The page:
Lattimore: Current physical activity recommendations for children are 60 minutes, but we need to be careful that it is 60 minutes of actual activity and not 30 minutes with 30 minutes of break time. However, younger children (preschool age) do shorter bouts of activity and then they rest before playing again. This is a natural part of development. It is fine as long as children end up with at least 60 minutes of activity time throughout the day.
LTK: Do overweight children need more exercise daily than healthy weight children? If so, what are your recommendations for children trying to lose weight?
Lattimore: All children need at least 60 minutes of moderate-vigorous daily physical activity. For overweight children, engaging in more physical activity will help lower weight.
How Parents Can Encourage Exercise
LTK: How can parents encourage children to get enough exercise daily? Can play activities count toward daily exercise? If so, please give examples.
Lattimore: For kids, having fun is the biggest key! Stop thinking of it as "exercise" and go back to thinking of playing. Expending energy is what we are after. Children can participate in organized sports such as soccer, baseball or gymnastics, but sports are not the only way kids can be active. Jumping rope, skipping, relay races, riding bikes, dizzy bat race, obstacle courses, etc. are all considered physical activity. Parents need to make it a priority to start engaging in some of these activities with their child(ren).
LTK: Are there certain types of exercise that parents should encourage? Why are these exercises more effective for weight control or healthy weight maintenance?
Lattimore: Parents should encourage cardiovascular types of activity as well as strength building exercises since both are vital to overall health. However, the majority of the 60 minutes should be cardiovascular, especially for those trying to control weight. Strength exercises like push-ups or lunges ensure healthy bones and muscles; however, cardiovascular activities are most important for heart health and maintaining a healthy weight.
Effective Exercise for Children
LTK: What types of exercises are most effective for children who are overweight and trying to lose weight?
Lattimore: The exercises should be cardiovascular and should be activities they enjoy such as soccer, running, jumping rope, and swimming laps. Again, it has to be fun or they won't want to do it. Be creative and make games out of the activities. Often overweight children don't want to play sports or participate in games because they are afraid they will get ridiculed by other children. Therefore, it is important to do things to make overweight children more apt to participate in games or sports. A variety of things can be done to help overweight children build confidence and have fun.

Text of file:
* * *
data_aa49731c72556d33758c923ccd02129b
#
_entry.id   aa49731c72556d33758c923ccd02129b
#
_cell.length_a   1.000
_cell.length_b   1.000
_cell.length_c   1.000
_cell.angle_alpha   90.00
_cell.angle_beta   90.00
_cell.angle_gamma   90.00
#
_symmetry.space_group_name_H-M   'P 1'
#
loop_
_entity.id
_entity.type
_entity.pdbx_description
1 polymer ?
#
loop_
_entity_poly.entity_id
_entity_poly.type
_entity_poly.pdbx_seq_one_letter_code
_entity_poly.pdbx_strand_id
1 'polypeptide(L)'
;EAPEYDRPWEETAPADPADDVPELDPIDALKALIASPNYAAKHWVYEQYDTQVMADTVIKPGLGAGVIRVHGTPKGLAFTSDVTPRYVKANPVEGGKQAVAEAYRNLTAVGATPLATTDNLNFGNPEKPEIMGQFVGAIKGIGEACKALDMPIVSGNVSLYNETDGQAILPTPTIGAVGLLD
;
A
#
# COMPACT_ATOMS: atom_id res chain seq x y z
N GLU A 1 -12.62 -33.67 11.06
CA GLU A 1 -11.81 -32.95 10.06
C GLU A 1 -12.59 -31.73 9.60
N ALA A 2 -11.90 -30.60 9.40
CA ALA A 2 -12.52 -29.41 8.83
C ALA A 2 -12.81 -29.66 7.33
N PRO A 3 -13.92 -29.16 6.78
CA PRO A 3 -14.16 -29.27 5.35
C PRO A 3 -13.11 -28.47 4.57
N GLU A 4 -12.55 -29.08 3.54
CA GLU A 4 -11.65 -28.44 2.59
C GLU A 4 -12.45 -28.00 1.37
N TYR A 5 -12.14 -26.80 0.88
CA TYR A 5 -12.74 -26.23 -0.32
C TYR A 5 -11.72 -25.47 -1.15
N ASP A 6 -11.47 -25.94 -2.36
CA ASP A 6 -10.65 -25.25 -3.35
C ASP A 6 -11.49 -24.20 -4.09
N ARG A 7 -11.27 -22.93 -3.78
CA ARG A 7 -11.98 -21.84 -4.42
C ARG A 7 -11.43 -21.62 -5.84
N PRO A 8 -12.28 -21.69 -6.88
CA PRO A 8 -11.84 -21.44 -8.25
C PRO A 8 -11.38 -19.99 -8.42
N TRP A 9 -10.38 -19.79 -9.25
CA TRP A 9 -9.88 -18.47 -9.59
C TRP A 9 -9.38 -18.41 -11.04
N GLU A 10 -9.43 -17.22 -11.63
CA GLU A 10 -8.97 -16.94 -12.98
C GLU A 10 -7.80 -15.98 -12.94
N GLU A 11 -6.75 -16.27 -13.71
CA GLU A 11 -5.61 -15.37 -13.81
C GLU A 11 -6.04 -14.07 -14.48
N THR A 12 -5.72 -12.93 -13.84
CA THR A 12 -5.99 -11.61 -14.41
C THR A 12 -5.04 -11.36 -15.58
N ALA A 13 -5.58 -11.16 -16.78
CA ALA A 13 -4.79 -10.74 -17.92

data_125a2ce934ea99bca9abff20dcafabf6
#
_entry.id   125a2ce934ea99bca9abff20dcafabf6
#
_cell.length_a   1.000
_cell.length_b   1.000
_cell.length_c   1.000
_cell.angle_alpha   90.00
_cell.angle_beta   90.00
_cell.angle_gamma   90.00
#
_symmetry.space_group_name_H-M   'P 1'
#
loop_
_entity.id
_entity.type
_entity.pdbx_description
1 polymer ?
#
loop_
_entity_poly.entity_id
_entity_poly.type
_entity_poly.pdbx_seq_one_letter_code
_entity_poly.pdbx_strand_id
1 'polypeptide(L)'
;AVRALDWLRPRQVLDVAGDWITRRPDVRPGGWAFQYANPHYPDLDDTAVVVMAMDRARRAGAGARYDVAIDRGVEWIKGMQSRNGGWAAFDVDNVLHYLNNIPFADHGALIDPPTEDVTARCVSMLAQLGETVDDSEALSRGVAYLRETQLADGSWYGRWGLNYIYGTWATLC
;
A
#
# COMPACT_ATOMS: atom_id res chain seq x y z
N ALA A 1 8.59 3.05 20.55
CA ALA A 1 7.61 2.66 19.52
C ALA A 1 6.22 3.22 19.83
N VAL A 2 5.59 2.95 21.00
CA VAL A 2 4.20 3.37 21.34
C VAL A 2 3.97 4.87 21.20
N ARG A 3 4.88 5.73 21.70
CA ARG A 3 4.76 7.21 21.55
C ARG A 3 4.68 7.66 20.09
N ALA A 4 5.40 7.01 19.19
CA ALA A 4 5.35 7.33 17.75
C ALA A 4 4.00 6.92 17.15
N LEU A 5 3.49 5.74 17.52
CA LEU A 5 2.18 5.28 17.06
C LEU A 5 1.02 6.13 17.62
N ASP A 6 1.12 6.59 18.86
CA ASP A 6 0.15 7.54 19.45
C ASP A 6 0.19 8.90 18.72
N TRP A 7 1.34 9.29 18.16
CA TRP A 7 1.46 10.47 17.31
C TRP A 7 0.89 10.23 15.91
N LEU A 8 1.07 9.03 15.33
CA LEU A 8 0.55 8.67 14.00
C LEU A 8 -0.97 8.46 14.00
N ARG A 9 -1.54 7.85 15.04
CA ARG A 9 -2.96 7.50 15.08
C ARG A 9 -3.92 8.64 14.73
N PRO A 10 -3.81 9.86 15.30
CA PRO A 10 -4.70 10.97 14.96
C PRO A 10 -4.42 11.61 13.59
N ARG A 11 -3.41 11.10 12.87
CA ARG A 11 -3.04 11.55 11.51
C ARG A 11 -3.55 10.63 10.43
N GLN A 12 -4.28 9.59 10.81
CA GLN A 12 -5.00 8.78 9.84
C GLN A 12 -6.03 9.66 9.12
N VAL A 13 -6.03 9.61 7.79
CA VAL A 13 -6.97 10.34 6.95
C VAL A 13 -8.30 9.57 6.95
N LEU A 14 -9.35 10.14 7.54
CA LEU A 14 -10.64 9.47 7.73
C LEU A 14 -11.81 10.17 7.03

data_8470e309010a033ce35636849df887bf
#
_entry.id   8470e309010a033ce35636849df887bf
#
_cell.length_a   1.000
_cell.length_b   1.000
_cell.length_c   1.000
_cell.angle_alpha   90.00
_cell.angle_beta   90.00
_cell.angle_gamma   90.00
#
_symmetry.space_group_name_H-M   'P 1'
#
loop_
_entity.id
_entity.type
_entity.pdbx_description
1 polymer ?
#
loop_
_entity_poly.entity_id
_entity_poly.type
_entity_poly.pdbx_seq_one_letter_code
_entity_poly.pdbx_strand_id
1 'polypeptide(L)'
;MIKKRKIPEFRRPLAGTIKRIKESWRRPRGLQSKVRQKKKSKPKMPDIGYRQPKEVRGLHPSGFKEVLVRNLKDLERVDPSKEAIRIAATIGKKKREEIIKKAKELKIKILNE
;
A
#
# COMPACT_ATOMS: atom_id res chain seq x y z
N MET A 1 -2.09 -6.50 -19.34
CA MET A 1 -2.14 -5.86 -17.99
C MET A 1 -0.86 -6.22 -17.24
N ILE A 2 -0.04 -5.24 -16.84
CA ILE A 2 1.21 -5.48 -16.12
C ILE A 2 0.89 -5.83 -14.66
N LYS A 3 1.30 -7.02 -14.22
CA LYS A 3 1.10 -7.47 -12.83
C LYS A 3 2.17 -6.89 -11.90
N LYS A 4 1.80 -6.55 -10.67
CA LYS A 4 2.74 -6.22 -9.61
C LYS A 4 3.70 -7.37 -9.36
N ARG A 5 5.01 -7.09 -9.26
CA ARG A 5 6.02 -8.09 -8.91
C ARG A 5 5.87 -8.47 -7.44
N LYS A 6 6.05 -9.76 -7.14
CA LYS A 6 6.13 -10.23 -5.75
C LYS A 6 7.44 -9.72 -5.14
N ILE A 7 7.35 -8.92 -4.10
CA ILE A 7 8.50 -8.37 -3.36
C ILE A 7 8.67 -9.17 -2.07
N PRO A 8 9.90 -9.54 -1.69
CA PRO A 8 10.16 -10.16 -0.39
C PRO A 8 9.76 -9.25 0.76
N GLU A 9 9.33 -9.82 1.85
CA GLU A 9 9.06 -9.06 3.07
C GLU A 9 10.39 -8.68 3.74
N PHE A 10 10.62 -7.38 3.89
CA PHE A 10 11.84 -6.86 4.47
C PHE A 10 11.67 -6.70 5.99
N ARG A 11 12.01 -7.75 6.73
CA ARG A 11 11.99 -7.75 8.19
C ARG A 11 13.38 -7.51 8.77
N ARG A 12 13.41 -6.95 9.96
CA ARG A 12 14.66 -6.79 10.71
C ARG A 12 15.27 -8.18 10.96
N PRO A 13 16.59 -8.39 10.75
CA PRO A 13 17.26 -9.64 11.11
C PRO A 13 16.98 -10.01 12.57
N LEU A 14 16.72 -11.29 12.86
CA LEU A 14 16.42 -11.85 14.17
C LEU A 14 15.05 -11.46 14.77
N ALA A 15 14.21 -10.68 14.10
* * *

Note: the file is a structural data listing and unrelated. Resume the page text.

One thing that can be done is to change the rules of typical games so everyone is starting off on the same playing field. For example, when playing baseball, make everyone bat with their weakest hand and then run backwards to the bases. This makes the game more fun and less about who is the most talented. Another idea to initially engage children and make them feel successful is to have them play some of the active games on Wii, such as boxing or the Wii Fit.
LTK: The government campaign also recommends that families as a whole get more daily physical activity. What are your recommendations for family activities that promote physical activity and healthy eating?
Lattimore: Riding bikes to the park or through the neighborhood, taking walks or hikes together, climbing stairs instead of using an elevator, swimming, playing or practicing sports together are all fun and healthy ways to be active together as a family. Also, parents can make healthy snacks, such as ants on a log (celery with peanut butter and raisins), with their kids to take with them on any family adventure.
For more information about preventing childhood obesity, visit the Let's Move Campaign official website. The site provides many useful tools and advice to help parents and children incorporate daily physical activity in their lives, such as progress tracking, recipes and the President's active lifestyle challenge. Dr. Lattimore also has a helpful publication on childhood obesity - A Snapshot of Truth: Kids, PE, Soft Drinks!, by Lattimore, D., Liljenquest, K., Meek, R. (2010), CAHPERD 72 (3) 44-45.
LoveToKnow thanks Dr. Lattimore for the insightful interview and helpful recommendations.